Cognitive Behavioral Therapy, also known as CBT, is a branch of psychotherapy that gives people the skills and techniques to deal with emotional problems that are causing them psychological difficulty.
There are three aspects to the discipline:
- Thinking – Cognitive
- Doing – Behavioral
- Treatment – Therapy
Cognitive Behavioral Therapy – the Cognitive part
The cognitive part of CBT is all about your thinking. And this means all the mental processes that go on inside you, not just your conscious thought processes. So that includes things like your memory and how you code them as records of past events, with details of actions and attached meanings.
It also includes the images that you create in your mind, your conscious, deliberate thoughts, where you focus your attention at any one moment, your dreams and hopes and aspirations, your imaginations and even your fantasies. Yes, everything that goes on in your head.
Cognitive Behavioral Therapy – the Behavioural part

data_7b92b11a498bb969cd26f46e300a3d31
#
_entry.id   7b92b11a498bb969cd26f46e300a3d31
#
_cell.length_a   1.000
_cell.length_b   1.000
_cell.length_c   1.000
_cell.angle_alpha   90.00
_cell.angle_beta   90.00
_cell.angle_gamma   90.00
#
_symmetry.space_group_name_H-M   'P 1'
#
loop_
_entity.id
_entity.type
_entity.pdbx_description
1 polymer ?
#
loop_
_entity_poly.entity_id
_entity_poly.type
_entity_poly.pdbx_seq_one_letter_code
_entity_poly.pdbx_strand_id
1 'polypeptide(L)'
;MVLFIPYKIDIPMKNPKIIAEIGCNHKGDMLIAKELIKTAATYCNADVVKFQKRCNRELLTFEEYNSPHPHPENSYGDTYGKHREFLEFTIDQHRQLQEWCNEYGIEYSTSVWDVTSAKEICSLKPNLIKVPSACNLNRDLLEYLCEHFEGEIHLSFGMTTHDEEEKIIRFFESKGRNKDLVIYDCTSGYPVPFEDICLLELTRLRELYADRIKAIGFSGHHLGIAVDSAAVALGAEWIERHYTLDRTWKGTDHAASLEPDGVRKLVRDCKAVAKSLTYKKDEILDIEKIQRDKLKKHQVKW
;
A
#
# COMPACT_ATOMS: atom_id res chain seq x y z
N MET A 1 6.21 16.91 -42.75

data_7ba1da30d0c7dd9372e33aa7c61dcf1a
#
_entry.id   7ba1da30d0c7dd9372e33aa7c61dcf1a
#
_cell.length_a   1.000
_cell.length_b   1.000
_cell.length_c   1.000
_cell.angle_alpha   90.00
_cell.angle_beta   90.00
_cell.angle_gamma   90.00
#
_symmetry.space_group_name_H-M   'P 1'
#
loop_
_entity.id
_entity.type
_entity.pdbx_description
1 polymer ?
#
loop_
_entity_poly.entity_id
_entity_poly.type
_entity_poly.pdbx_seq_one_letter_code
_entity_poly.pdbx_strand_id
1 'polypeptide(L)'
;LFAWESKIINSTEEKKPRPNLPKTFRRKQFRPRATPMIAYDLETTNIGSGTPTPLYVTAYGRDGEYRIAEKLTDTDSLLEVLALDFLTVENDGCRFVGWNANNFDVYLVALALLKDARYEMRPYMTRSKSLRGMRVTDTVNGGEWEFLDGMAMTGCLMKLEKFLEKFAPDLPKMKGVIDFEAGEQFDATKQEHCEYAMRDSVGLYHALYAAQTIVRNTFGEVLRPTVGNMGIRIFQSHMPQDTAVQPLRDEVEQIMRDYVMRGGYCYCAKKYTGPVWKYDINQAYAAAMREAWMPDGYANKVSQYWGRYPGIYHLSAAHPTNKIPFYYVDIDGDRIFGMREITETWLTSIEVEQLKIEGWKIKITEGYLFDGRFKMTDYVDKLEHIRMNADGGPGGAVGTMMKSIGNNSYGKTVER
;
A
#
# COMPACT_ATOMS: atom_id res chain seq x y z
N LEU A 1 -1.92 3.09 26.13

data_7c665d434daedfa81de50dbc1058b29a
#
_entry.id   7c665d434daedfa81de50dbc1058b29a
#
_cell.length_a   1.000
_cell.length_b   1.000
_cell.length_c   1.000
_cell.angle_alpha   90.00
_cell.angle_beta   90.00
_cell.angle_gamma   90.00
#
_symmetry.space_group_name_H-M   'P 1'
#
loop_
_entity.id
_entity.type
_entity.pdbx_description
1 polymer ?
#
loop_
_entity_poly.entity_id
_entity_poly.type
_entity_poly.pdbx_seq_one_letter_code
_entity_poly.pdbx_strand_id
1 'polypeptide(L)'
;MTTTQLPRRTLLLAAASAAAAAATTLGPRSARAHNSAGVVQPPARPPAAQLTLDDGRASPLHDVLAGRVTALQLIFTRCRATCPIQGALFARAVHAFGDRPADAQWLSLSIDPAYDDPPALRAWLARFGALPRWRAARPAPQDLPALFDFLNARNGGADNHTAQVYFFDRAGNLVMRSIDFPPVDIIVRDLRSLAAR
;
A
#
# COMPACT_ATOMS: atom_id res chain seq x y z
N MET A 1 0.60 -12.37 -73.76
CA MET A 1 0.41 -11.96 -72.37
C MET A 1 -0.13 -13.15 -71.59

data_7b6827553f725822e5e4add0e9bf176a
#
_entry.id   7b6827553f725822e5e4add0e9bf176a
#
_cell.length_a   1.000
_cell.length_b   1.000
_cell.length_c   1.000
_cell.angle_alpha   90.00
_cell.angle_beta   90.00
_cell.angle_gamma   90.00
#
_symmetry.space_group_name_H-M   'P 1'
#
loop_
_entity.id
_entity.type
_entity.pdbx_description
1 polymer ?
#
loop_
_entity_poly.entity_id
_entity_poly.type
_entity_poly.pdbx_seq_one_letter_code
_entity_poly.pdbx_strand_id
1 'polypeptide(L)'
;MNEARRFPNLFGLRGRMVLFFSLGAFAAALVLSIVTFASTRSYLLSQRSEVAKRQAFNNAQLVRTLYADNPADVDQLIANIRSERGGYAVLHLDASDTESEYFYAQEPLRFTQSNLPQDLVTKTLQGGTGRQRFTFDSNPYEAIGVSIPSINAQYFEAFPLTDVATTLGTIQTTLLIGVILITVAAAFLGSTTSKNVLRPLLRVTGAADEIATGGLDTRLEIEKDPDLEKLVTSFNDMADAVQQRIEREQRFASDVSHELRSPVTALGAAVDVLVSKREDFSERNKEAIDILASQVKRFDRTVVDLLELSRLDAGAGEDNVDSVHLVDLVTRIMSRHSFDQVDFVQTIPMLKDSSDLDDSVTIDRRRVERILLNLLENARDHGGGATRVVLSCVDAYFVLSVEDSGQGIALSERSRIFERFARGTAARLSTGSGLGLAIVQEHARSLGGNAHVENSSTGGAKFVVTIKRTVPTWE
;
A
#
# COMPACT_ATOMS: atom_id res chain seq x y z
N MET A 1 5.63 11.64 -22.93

The behavioral aspect of CBT refers to all your actions, everything you do. What you say, what you do to solve problems, how you act in certain situations, what you choose to avoid and all other behaviors.
And it is important to remember that you can never do nothing — choosing to ‘ do nothing’ is a choice to be passive, but you are still doing something, that is, being passive and not acting, still a behavior and a choice, although you might not think of it in this way.
Cognitive Behavioral Therapy – the Therapy part
The therapy part of CBT describes the systematic process of addressing an issue which you deem to be a problem or part of an illness or condition.
One of the primary concepts of CBT is that your feelings occur as a consequence of how you think. Once you grasp this principle, it follows that the simple way of living a more happy and fulfilled life is to think happier and more fulfilling thoughts. Easily said, but not always so easily put into action!